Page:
Beloved of hearts, like You I’ve no one,
so pity now this sinner coming to You.
O my hope and my peace and my joy”’
the heart can love none other, but You. – Rabia Basri
Love on night like this
Outside, air is balancing itself. We can hear
branches in motion, some twigs breaking,
wires like violin strings, trees breathy as bass flutes.
The acoustics of friction. The science of equilibrium
isn’t at all easy. Effort is needed
to walk against the wind. Love isn’t easy. Josephine Abbott
Somewhere else, seas heap up and crests break
Here, we’re ditching meteorology for myth:
the wind’s a creature broken out of cave:
a wold, and this is Ragnarok.
Glass breaks, a car alarm sounds, trees wrench.
There’s a science and logic to loving you,
but there’s superstition on a night like this
and all the stirring of the world to settle first. – Josephine Abbott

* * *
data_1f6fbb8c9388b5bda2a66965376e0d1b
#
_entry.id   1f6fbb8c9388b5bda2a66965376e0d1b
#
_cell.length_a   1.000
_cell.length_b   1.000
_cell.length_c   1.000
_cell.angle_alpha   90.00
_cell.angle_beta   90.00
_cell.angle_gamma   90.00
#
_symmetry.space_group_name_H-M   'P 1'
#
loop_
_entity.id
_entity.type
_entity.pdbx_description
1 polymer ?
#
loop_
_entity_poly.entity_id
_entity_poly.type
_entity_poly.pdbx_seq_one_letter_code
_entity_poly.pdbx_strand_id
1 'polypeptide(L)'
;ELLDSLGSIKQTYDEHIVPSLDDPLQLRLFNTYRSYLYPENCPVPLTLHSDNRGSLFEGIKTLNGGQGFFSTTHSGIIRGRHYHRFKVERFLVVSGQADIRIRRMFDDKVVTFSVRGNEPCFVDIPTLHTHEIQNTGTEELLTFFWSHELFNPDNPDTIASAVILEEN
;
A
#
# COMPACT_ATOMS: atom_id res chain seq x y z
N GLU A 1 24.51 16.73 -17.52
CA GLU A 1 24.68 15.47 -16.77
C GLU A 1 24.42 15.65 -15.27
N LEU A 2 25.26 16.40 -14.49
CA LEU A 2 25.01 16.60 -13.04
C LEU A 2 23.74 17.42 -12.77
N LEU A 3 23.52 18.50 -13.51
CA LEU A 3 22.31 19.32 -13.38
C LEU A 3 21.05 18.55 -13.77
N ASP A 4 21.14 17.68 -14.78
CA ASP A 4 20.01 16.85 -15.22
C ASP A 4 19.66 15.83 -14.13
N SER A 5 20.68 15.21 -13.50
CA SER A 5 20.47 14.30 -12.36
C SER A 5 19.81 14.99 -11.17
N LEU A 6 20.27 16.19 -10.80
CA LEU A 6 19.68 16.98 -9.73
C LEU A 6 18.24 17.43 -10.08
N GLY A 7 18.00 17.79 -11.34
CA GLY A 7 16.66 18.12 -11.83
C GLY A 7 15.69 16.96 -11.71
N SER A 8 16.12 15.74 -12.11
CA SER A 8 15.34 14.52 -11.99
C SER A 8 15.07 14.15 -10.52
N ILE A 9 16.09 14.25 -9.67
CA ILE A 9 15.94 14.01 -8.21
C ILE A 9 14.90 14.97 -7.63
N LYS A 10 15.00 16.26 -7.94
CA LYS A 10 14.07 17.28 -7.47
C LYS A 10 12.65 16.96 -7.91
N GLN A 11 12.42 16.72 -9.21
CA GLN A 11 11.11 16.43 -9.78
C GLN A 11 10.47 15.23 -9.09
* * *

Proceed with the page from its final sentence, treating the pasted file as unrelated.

Because learning a poem by heart makes you measure every
word and feel its sounds and rhythms first hand in your body.
Because when you recite a poem to other people you get
a first hand sense of its power and impact.
Because when you learn a poem by heart it becomes a resource
you can always draw on, something knitted into your fabric as
you go through life. Poetry by Heart
Life is a game. This is your strategy guide – Oliver Emberton
What it is that you are absolutely sure you will never forget about being that age, and why have adults forgotten it – Amanda Mae Meyneke